WIBDI takes a strategic, diversified approach to economic development by building organically certified agricultural co-ops, seeding micro-finance capabilities, preserving and commercializing Samoan fine-mat weaving and other traditional crafts, providing training and mentoring services, and establishing farmers markets, among other things.
Under WIBDI’s organics project approximately 80,000 acres tended by more than 700 families have been organically certified to international standards. The certification adds significant commercial value to what is cultivated on the land, and opens new and lucrative markets for the end product.
To create the critical mass necessary to compete successfully in international markets, Adi and WIBDI have led development of a region-wide Pacific Organic and Ethical Trade Community. They are organizing women in Tonga, Fiji, Micronesia, and Vanuatu as well as Samoa to build capacity, create demand, and stabilize supply.
A particularly good example of WIBDI’s work is the contract that Adi negotiated on behalf of Samoan organic coconut growers with The Body Shop of London, which gave many Samoan farmers their first exposure to international markets. Samoan coconut oil is now used in health and beauty products sold in more than 50 countries around the world.
A recognizable organic-and-pure Samoa brand is starting to develop, demand for Samoan oils is increasing, and additional formulations are being tested. To feed that effort, Adi is now working with her colleagues to develop a global market for health and beauty products made with Samoa’s traditional anti-aging secret, the fetau seed.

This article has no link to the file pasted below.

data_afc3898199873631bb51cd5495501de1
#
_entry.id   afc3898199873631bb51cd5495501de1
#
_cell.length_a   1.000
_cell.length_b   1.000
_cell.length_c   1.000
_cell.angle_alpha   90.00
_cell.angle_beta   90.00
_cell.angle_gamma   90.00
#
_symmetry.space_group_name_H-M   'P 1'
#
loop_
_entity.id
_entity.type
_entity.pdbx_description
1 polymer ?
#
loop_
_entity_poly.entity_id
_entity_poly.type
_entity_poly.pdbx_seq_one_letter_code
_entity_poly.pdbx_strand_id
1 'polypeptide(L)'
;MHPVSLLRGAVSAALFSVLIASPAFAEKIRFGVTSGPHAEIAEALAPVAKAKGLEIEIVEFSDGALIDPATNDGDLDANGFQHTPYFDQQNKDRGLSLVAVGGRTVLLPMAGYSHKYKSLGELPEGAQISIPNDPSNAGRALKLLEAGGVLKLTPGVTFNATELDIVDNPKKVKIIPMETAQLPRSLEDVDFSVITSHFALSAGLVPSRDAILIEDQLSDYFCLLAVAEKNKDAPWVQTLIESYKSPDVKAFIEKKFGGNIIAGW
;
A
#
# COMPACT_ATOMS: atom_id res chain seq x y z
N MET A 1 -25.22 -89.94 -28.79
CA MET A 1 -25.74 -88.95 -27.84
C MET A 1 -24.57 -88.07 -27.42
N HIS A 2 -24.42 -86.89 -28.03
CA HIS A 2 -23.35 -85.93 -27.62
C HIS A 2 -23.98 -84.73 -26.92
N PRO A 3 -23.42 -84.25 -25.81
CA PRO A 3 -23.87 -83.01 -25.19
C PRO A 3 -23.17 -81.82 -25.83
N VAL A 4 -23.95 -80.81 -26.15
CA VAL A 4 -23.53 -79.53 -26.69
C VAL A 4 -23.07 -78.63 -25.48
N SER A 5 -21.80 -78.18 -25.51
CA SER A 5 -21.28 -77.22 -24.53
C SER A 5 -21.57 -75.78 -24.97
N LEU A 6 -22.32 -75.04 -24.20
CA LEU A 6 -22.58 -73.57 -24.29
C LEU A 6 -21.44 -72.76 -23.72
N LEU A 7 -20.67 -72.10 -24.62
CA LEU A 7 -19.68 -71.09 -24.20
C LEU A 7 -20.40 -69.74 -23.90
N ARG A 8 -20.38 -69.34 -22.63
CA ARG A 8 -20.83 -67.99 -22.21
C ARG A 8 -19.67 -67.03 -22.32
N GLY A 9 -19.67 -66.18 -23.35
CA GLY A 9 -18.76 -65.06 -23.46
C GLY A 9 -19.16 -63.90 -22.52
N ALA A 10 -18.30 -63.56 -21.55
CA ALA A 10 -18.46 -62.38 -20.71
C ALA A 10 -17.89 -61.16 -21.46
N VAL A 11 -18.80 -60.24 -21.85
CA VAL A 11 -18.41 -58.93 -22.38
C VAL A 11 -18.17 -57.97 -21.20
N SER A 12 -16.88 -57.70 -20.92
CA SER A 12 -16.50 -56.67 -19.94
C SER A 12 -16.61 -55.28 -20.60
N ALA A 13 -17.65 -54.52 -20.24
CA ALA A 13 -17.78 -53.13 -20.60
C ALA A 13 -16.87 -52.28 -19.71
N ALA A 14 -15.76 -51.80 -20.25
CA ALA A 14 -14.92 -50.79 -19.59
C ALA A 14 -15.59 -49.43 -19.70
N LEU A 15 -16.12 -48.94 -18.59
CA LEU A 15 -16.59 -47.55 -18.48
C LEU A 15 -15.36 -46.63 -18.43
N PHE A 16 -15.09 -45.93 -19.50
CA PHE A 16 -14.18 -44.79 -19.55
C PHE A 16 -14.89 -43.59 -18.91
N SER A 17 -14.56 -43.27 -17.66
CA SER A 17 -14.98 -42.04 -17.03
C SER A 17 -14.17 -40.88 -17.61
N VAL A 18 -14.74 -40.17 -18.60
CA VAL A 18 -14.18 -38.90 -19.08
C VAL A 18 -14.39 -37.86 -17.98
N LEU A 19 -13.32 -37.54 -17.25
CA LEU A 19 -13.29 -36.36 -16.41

Among Adi’s great strengths is that she is not just about business. She understands the needs and aspirations of people, and she is known for her kindness, generosity, and patience. Her work strengthens village life and creates a path for others to improve not only their economic but their political, educational, and health prospects.
As I learned first-hand when she and I judged the Miss Samoa beauty pageant together in 2010, she is blessed with more than the normal dose of wisdom and emotional intelligence, along with a fierce tenacity and stoic courage. She is a wonderful role model, and not only for women or for Samoans.
To learn more about Adi and her work, take a look at the video below, produced by the Vital Voices team as part of the Global Leadership Awards process. For more pictures from Adi’s tour of DC and the Awards ceremony, visit the Vital Voices gallery.
Visionary entrepreneur. Strategic thinker. Hands-on organizer. Bull-dog businesswoman. Simply put, Adimaimalaga Tafuna’i is a national, regional, and international treasure. She is making the world a better place, which is the highest compliment that anyone can be paid.
So, big congratulations to Adi on her much deserved Vital Voices Global Leadership Award. And thanks to her and everyone at WIBDI for paving the way for other Pacific women to follow.
Malo le finau mo mea lelei Adi! Ia manuia le tou alo atu i o outou faiva aua le atinaeina o Samoa.